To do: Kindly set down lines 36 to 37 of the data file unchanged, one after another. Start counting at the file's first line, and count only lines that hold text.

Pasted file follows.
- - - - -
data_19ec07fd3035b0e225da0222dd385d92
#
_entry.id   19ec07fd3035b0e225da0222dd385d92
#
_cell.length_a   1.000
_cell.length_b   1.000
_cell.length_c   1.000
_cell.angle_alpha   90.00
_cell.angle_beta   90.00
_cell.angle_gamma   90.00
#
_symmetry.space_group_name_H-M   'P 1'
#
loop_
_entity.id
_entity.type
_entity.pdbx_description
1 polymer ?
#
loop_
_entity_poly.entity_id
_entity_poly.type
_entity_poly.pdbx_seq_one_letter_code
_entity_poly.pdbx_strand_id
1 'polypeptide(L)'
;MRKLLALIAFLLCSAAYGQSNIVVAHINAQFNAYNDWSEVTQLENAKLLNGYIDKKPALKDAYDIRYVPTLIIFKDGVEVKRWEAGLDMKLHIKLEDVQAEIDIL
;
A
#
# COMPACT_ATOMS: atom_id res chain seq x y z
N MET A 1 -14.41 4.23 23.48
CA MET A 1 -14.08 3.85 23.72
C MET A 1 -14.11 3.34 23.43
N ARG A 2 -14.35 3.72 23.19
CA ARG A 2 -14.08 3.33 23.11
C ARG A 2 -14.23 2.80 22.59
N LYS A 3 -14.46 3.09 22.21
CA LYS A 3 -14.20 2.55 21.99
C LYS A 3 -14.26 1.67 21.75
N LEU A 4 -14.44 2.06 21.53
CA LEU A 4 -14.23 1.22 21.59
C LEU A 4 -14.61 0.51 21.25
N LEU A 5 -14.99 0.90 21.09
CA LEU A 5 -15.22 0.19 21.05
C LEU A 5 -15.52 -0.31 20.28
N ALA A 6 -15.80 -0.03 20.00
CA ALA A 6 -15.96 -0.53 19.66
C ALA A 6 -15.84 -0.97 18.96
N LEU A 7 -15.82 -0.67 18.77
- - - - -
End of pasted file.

C ARG A 2 -14.23 2.80 22.59
N LYS A 3 -14.46 3.09 22.21